In my prior post, I took shots at a meditation teacher who begin stating that it is impossible to stop the monkey-mind. In summation, if you believe that it is impossible to subdue the monkey-mind, then I say rather bluntly, "you should not be teaching meditation". That doesn't mean that one should not share what they have learned, especially if it is something that works in one's life. Rather, the problem arises when one tries to pass themselves as renowned, a master, etc. That becomes an issue in the Western world, where one's livelihood is based on teaching. Marketing comes into play, and as I've seen with many attorneys, one may need to "fake it until you make it" in order to attract the clients, etc. Hence, the need for westerners to add "certificates" or scholarship to their resume, as if "gurus" and "swamis" hand out awards and licenses. This is an issue when spiritual practices become commercialized. Though, on a positive note, some people are only ready to relieve stress as opposed to witnessing the greater possibilities of one's own spirit. Hence, such teachers can be a stepping stone, but also a distraction from the truth.
The same sentiment applies by those who dawn a spiritual robe, take the oaths, and may even live and breathe the spiritual environments. As I've seen, we're all to quick to bow to such individuals, especially in the East, though such individuals may hold valuable information for our own development. On some level, we're all each others teachers, as the Universe is reflected in each individual. However, many fall prey to the "expert phenomena", where our own diligence, rationality, and intuition are subdued to individuals considered "experts". In such circumstances, our power is given away to other individuals with think we can trust. In witnessing the current state of India's politics, where many "gurus" are putting on the political hat and pushing the Hindutva movement, I fail to see the greats like Sri Ramakrishna who found Brahman in every religion, even Islam. Though susceptible to traditional/cultural programming, I'm learning more and more that wearing an orange robe with a tilak doesn't render one enlightened or even holy, as compared to the standards of the greats that have walked this Earth.
You should not say, “This is my guru. What guru says I must follow.” That’s totally wrong! Buddha himself mentioned, “You must examine my teaching”. Similarly if one particular lama says something, you examine whether this goes well according to Buddhaʻs teaching or according to the circumstances in society. Then you must follow. If the lama says something; if you investigate and it’s not proper, then you should not follow the lama’s teaching. Even Dalai Lama’s teaching; if you find some contradiction you should not follow my teaching. -Dalai Lama
Spirituality breeds arrogance. Especially when paranormal experiences come into play, one tends to jump to conclusions and feel they have the truth. I've definitely fallen victim to those sentiments, which has become a continuous pitfall for my meditation. When an expansive thought arises in my mind, one that I feel should be shared to help others on their journey, I'm starting to realize that is only me ego that is attempting to pull me out of the absolute/Para-Brahman state back into my egoic-material-expression. The ego would rather be in the material world and thinking, even if it is expansive spiritual thoughts. However, that's what the monkey-mind does, it tricks you into thinking you're enlightened, when really, it pulls you out of the absolute state and back into the egoic. Too many people in the spiritual community have these experiences, are quick to jump to conclusions that are fanatically parroted out into the world, when really the goal is to become an empty vessel for higher expression. The empty vessel isn't destroying the ego, but liberating it from its bondages, moksha. This includes myself as I teach and similarly follow teachers/teachings.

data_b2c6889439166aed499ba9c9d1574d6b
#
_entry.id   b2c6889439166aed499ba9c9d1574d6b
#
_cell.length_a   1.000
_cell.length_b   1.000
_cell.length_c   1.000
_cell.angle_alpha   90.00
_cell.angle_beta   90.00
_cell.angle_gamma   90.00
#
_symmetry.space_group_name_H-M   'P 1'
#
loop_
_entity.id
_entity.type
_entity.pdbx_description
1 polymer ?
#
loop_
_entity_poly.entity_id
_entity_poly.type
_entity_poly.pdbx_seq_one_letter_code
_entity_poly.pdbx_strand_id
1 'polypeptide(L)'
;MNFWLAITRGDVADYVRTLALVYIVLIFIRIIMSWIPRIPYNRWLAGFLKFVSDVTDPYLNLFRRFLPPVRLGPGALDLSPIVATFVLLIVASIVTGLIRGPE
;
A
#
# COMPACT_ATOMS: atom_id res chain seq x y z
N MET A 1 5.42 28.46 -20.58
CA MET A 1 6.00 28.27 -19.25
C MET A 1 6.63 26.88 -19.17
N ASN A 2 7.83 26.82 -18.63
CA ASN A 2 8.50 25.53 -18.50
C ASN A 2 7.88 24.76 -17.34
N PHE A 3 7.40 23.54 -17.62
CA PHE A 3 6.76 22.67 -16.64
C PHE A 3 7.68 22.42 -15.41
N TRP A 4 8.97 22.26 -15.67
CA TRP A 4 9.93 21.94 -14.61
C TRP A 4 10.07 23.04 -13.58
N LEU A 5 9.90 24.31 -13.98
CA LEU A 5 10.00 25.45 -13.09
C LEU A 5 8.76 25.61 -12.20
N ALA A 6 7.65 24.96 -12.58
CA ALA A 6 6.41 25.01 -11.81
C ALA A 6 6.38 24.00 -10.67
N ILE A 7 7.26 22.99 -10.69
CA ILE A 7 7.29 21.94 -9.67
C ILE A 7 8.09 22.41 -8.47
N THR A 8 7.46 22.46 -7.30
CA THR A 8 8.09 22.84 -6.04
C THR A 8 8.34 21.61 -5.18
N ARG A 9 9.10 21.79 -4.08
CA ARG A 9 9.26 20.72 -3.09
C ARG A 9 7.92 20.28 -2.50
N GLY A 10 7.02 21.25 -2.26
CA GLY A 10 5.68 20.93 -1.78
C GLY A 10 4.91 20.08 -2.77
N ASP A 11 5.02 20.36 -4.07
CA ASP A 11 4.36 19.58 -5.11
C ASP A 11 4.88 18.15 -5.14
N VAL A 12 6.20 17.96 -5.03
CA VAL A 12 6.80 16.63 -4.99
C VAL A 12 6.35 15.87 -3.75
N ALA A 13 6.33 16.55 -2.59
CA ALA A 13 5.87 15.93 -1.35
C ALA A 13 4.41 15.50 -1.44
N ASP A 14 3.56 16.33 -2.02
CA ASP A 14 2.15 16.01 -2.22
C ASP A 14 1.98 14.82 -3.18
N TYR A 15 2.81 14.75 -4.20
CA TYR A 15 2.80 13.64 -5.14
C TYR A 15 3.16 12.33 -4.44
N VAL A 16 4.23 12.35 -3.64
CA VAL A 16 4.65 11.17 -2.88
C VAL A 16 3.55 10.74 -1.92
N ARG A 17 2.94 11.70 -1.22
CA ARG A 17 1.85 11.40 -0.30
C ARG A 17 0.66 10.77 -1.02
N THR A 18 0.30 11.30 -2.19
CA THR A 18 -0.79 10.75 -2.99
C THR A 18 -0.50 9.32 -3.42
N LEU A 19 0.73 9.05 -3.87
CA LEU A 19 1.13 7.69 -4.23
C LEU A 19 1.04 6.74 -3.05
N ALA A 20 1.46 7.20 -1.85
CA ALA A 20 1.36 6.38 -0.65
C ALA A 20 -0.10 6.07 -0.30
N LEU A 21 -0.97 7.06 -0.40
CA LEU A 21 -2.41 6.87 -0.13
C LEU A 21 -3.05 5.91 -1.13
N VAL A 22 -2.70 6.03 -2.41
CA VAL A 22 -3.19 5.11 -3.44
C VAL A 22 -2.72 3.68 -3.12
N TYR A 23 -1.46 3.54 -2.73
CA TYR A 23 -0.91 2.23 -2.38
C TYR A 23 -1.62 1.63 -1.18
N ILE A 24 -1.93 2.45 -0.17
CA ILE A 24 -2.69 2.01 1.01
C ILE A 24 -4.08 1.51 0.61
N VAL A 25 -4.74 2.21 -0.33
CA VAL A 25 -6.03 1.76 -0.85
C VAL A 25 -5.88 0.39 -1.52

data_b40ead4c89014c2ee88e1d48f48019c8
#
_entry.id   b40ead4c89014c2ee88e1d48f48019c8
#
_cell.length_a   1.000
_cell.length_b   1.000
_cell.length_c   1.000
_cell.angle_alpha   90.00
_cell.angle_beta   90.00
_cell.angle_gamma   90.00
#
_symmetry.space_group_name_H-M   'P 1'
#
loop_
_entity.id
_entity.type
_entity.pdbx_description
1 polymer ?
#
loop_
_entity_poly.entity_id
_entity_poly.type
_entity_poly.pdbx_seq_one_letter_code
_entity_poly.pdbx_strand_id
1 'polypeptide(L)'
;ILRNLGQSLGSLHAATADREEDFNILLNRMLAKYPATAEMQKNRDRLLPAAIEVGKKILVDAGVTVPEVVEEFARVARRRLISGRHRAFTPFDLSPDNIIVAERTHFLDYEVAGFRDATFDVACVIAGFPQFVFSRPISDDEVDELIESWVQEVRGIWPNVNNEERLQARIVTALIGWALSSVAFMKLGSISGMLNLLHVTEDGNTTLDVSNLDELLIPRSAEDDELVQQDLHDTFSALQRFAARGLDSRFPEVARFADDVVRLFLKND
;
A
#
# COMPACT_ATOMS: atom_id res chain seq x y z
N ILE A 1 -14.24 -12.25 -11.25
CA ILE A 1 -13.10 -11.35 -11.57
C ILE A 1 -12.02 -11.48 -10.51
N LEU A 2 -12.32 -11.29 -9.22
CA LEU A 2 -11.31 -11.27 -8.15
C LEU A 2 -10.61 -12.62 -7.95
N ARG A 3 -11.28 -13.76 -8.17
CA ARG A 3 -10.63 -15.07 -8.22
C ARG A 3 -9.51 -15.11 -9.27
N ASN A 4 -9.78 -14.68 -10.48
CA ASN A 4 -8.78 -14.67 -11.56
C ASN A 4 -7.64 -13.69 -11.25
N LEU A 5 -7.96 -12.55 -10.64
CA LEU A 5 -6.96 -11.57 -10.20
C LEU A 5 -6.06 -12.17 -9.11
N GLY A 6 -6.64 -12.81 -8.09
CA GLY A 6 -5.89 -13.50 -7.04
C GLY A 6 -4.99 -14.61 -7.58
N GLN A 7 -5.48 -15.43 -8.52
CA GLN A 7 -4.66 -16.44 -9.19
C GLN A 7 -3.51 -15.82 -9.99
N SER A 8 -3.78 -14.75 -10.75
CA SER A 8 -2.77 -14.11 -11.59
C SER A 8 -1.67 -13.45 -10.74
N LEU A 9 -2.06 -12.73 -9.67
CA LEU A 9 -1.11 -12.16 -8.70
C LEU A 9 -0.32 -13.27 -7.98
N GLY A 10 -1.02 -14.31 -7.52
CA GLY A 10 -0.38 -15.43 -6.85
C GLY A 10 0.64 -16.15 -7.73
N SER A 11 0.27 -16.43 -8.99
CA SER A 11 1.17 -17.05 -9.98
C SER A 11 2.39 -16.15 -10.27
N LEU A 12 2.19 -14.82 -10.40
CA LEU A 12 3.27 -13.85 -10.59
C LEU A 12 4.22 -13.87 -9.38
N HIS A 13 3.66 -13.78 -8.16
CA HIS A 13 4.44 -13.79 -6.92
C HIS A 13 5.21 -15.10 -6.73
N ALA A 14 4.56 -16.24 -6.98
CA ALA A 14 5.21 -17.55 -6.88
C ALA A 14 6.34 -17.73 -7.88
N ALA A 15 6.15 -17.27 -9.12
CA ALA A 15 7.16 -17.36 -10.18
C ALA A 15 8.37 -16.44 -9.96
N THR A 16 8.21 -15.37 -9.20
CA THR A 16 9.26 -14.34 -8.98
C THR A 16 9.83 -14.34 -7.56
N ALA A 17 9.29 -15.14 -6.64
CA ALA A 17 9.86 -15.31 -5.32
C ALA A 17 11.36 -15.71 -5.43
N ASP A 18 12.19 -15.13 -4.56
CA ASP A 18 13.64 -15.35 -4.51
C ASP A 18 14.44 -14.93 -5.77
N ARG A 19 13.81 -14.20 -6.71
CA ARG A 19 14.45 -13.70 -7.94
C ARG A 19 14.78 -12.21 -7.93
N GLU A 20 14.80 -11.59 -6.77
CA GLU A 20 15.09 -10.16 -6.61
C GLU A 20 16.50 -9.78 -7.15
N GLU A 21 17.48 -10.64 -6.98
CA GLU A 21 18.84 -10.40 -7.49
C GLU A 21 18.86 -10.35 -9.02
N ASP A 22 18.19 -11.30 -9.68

In studying the esoteric writings of the Gnostic Christians as well as the works of Henry Spencer Lewis of the mystical organization AMORC, who claims to have texts on Jesus not readily available, it appears that Jesus was prepped for his position knowing the greatness of who he was from his birth based on his astrological sign (the reason why the Magi sought after him). Unlike others in the Essenes, including John the Baptist, Jesus was an open vessel who was fully filled through his initiation in an Egyptian pyramid. In other words, it appears that Jesus held very little egoic-programming where Higher Self was capable of being fully realized in the vessel that was Jesus. As part of his unfolding, Jesus needed to be further trained in order to be ready to teach at the highest level, where Jesus didn't begin his teachings until he was thirty (30), though he was being prepped since childhood.
Though we are all in this together, where we mirror information and are stepping stones to greater truth, the problem arises when people began to dawn titles and hold a superior conclusion that is propagated into the world, soley based on an "expert" title or clothing. Resonance is first and foremost important, where it seems extremely important that we do not get trapped into giving someone else our power, especially when it comes to broadening our perspectives that help us navigate our own spirituality.
When it comes to seeking and learning from a master, set your standards impossibly high. The highest is the absolute, where all else is simply an egoic illusion.
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Overly educated and continuously exploring and revealing more behind the veil.
"It cannot be too highly emphasized that the mystic swims in the same waters in which the psychotic drowns."
-James Wasserman, The Mystery Traditions